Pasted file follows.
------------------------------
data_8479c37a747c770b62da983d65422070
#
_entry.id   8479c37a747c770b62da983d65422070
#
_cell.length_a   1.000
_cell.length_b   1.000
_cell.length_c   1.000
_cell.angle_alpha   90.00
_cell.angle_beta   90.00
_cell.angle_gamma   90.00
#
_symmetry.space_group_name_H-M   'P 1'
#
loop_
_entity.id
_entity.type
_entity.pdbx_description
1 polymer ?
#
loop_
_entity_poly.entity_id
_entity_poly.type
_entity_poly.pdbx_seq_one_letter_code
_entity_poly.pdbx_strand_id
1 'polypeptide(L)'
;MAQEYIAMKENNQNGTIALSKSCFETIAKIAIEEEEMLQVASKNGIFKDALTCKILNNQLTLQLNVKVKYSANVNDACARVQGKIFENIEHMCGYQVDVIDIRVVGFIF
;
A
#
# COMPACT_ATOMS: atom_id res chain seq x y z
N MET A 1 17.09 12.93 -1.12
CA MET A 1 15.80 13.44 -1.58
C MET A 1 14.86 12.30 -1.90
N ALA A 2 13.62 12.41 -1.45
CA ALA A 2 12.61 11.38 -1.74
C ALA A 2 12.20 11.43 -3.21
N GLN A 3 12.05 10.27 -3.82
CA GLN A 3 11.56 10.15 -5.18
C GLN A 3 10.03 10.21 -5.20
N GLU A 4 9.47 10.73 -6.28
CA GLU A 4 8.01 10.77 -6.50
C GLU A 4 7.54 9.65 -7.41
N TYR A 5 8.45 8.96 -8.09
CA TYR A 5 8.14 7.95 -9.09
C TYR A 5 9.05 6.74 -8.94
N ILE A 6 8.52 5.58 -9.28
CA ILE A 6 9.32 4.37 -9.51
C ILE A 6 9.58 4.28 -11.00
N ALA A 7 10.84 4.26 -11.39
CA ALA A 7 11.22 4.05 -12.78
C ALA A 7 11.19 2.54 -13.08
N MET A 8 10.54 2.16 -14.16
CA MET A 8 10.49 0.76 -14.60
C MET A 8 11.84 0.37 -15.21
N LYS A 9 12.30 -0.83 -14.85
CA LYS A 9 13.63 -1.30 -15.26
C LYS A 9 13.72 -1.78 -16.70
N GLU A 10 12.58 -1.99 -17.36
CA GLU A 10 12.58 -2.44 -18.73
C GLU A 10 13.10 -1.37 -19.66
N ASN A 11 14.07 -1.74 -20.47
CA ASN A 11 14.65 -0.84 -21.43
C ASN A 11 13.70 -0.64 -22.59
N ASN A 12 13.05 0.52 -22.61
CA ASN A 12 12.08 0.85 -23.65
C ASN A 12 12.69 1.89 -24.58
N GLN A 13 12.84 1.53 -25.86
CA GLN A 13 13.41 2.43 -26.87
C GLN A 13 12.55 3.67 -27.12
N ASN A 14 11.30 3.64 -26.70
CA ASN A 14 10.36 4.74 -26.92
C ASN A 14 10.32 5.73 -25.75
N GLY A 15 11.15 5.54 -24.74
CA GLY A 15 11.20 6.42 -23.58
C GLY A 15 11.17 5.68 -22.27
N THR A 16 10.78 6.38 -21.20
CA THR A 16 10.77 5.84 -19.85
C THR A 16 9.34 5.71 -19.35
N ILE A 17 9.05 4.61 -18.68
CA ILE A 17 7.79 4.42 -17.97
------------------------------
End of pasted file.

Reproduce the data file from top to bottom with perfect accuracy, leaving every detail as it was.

data_8479c37a747c770b62da983d65422070
#
_entry.id   8479c37a747c770b62da983d65422070
#
_cell.length_a   1.000
_cell.length_b   1.000
_cell.length_c   1.000
_cell.angle_alpha   90.00
_cell.angle_beta   90.00
_cell.angle_gamma   90.00
#
_symmetry.space_group_name_H-M   'P 1'
#
loop_
_entity.id
_entity.type
_entity.pdbx_description
1 polymer ?
#
loop_
_entity_poly.entity_id
_entity_poly.type
_entity_poly.pdbx_seq_one_letter_code
_entity_poly.pdbx_strand_id
1 'polypeptide(L)'
;MAQEYIAMKENNQNGTIALSKSCFETIAKIAIEEEEMLQVASKNGIFKDALTCKILNNQLTLQLNVKVKYSANVNDACARVQGKIFENIEHMCGYQVDVIDIRVVGFIF
;
A
#
# COMPACT_ATOMS: atom_id res chain seq x y z
N MET A 1 17.09 12.93 -1.12
CA MET A 1 15.80 13.44 -1.58
C MET A 1 14.86 12.30 -1.90
N ALA A 2 13.62 12.41 -1.45
CA ALA A 2 12.61 11.38 -1.74
C ALA A 2 12.20 11.43 -3.21
N GLN A 3 12.05 10.27 -3.82
CA GLN A 3 11.56 10.15 -5.18
C GLN A 3 10.03 10.21 -5.20
N GLU A 4 9.47 10.73 -6.28
CA GLU A 4 8.01 10.77 -6.50
C GLU A 4 7.54 9.65 -7.41
N TYR A 5 8.45 8.96 -8.09
CA TYR A 5 8.14 7.95 -9.09
C TYR A 5 9.05 6.74 -8.94
N ILE A 6 8.52 5.58 -9.28
CA ILE A 6 9.32 4.37 -9.51
C ILE A 6 9.58 4.28 -11.00
N ALA A 7 10.84 4.26 -11.39
CA ALA A 7 11.22 4.05 -12.78
C ALA A 7 11.19 2.54 -13.08
N MET A 8 10.54 2.16 -14.16
CA MET A 8 10.49 0.76 -14.60
C MET A 8 11.84 0.37 -15.21
N LYS A 9 12.30 -0.83 -14.85
CA LYS A 9 13.63 -1.30 -15.26
C LYS A 9 13.72 -1.78 -16.70
N GLU A 10 12.58 -1.99 -17.36
CA GLU A 10 12.58 -2.44 -18.73
C GLU A 10 13.10 -1.37 -19.66
N ASN A 11 14.07 -1.74 -20.47
CA ASN A 11 14.65 -0.84 -21.43
C ASN A 11 13.70 -0.64 -22.59
N ASN A 12 13.05 0.52 -22.61
CA ASN A 12 12.08 0.85 -23.65
C ASN A 12 12.69 1.89 -24.58
N GLN A 13 12.84 1.53 -25.86
CA GLN A 13 13.41 2.43 -26.87
C GLN A 13 12.55 3.67 -27.12
N ASN A 14 11.30 3.64 -26.70
CA ASN A 14 10.36 4.74 -26.92
C ASN A 14 10.32 5.73 -25.75
N GLY A 15 11.15 5.54 -24.74
CA GLY A 15 11.20 6.42 -23.58
C GLY A 15 11.17 5.68 -22.27
N THR A 16 10.78 6.38 -21.20
CA THR A 16 10.77 5.84 -19.85
C THR A 16 9.34 5.71 -19.35
N ILE A 17 9.05 4.61 -18.68
CA ILE A 17 7.79 4.42 -17.97